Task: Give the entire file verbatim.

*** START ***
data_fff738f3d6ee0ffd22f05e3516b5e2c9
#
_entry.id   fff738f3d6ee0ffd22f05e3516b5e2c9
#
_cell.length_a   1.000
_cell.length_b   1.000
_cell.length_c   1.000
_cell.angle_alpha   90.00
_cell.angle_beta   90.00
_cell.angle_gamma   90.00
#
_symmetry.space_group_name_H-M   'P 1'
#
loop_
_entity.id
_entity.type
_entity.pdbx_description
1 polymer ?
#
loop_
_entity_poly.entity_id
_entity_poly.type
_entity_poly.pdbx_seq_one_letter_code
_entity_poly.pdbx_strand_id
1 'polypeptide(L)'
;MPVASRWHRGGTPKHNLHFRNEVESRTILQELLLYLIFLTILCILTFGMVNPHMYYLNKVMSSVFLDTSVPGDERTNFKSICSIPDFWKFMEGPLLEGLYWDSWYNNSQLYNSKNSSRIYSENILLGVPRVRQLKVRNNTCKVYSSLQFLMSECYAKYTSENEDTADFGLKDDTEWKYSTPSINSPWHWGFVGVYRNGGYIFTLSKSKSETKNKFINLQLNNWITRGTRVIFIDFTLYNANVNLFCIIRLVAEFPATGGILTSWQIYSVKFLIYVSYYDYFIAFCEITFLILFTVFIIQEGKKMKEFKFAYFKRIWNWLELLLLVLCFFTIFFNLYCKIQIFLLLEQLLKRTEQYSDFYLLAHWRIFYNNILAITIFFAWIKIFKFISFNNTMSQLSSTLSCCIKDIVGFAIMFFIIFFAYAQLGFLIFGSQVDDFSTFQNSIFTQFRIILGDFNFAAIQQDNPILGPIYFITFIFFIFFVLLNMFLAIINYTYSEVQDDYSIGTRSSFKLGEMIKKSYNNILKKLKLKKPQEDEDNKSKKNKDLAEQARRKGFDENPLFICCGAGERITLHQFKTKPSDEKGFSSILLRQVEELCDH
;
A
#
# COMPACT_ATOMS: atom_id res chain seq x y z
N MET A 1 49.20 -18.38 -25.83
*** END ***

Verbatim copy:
data_fff738f3d6ee0ffd22f05e3516b5e2c9
#
_entry.id   fff738f3d6ee0ffd22f05e3516b5e2c9
#
_cell.length_a   1.000
_cell.length_b   1.000
_cell.length_c   1.000
_cell.angle_alpha   90.00
_cell.angle_beta   90.00
_cell.angle_gamma   90.00
#
_symmetry.space_group_name_H-M   'P 1'
#
loop_
_entity.id
_entity.type
_entity.pdbx_description
1 polymer ?
#
loop_
_entity_poly.entity_id
_entity_poly.type
_entity_poly.pdbx_seq_one_letter_code
_entity_poly.pdbx_strand_id
1 'polypeptide(L)'
;MPVASRWHRGGTPKHNLHFRNEVESRTILQELLLYLIFLTILCILTFGMVNPHMYYLNKVMSSVFLDTSVPGDERTNFKSICSIPDFWKFMEGPLLEGLYWDSWYNNSQLYNSKNSSRIYSENILLGVPRVRQLKVRNNTCKVYSSLQFLMSECYAKYTSENEDTADFGLKDDTEWKYSTPSINSPWHWGFVGVYRNGGYIFTLSKSKSETKNKFINLQLNNWITRGTRVIFIDFTLYNANVNLFCIIRLVAEFPATGGILTSWQIYSVKFLIYVSYYDYFIAFCEITFLILFTVFIIQEGKKMKEFKFAYFKRIWNWLELLLLVLCFFTIFFNLYCKIQIFLLLEQLLKRTEQYSDFYLLAHWRIFYNNILAITIFFAWIKIFKFISFNNTMSQLSSTLSCCIKDIVGFAIMFFIIFFAYAQLGFLIFGSQVDDFSTFQNSIFTQFRIILGDFNFAAIQQDNPILGPIYFITFIFFIFFVLLNMFLAIINYTYSEVQDDYSIGTRSSFKLGEMIKKSYNNILKKLKLKKPQEDEDNKSKKNKDLAEQARRKGFDENPLFICCGAGERITLHQFKTKPSDEKGFSSILLRQVEELCDH
;
A
#
# COMPACT_ATOMS: atom_id res chain seq x y z
N MET A 1 49.20 -18.38 -25.83